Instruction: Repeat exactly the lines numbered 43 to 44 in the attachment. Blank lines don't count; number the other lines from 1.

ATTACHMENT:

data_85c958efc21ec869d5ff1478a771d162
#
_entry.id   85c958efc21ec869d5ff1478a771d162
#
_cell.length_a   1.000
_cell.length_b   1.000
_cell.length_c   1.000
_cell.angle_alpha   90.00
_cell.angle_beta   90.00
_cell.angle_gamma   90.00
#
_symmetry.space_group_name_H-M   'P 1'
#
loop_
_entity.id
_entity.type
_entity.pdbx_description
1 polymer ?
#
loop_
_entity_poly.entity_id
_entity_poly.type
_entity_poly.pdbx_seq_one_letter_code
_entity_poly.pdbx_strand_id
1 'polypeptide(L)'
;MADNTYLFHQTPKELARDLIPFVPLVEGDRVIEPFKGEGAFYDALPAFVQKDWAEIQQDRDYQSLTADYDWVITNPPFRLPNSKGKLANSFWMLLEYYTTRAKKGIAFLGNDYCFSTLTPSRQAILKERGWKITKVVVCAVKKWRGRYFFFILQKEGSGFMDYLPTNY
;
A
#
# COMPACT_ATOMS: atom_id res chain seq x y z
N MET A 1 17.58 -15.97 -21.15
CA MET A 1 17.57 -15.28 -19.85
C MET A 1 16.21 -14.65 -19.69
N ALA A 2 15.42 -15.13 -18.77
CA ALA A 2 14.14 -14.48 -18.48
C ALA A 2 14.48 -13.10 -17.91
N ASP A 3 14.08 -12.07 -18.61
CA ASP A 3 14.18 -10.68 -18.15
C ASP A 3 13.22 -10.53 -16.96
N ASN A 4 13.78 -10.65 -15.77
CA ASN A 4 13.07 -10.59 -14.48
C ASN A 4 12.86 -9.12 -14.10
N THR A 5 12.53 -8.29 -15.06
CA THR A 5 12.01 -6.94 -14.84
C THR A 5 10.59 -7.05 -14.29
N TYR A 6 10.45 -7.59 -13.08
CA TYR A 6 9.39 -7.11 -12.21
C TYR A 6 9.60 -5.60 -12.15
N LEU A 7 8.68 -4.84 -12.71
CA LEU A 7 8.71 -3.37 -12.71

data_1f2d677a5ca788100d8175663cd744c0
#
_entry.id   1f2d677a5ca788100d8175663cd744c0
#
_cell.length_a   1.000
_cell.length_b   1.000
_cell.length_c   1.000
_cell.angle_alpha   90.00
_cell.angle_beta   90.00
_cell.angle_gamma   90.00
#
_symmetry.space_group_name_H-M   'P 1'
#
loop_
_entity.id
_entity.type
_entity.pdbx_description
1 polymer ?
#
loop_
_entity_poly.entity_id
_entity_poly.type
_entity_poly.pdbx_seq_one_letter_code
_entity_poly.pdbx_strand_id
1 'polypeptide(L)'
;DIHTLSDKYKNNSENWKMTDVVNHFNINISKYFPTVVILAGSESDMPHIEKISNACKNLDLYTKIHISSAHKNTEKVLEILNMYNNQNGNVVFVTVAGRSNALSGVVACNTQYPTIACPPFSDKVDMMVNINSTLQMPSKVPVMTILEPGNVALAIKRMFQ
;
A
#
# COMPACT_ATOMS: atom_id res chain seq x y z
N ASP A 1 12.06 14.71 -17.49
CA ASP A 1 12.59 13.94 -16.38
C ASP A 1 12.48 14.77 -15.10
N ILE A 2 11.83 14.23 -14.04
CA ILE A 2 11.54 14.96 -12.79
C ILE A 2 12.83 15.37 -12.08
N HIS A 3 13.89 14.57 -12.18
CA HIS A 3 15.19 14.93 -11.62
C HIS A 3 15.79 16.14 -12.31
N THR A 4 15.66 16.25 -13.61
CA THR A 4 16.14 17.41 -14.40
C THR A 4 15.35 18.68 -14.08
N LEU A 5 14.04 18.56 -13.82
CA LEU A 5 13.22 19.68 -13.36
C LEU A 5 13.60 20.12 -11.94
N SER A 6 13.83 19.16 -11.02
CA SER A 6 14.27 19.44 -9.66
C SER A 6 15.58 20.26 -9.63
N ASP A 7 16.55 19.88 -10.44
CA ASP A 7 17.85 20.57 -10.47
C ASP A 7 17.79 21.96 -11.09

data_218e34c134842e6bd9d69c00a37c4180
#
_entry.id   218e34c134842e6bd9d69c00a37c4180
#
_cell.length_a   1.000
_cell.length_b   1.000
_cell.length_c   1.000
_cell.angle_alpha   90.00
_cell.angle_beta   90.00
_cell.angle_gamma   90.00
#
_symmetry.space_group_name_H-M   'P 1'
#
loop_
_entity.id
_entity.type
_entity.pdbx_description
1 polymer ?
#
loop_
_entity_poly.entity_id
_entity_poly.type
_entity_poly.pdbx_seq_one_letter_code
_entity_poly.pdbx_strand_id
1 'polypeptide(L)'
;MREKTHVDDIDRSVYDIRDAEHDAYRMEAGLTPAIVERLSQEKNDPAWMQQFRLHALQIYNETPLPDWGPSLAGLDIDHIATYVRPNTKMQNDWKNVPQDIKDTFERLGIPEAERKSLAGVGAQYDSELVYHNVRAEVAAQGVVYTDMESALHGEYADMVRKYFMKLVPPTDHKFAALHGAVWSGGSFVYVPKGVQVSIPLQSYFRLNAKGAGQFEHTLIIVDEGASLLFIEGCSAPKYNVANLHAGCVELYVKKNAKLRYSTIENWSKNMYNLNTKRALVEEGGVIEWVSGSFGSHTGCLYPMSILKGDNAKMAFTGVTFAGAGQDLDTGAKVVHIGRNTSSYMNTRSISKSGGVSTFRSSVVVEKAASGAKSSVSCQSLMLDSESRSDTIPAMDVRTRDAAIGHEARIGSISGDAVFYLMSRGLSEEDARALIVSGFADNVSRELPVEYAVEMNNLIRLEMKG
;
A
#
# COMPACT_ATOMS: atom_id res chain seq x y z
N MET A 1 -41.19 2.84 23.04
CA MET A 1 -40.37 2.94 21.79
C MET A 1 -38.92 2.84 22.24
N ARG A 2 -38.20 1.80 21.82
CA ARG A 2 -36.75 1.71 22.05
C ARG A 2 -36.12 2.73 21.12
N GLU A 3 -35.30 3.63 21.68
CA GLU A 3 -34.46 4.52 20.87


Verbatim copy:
N THR A 5 12.53 -8.29 -15.06
CA THR A 5 12.01 -6.94 -14.84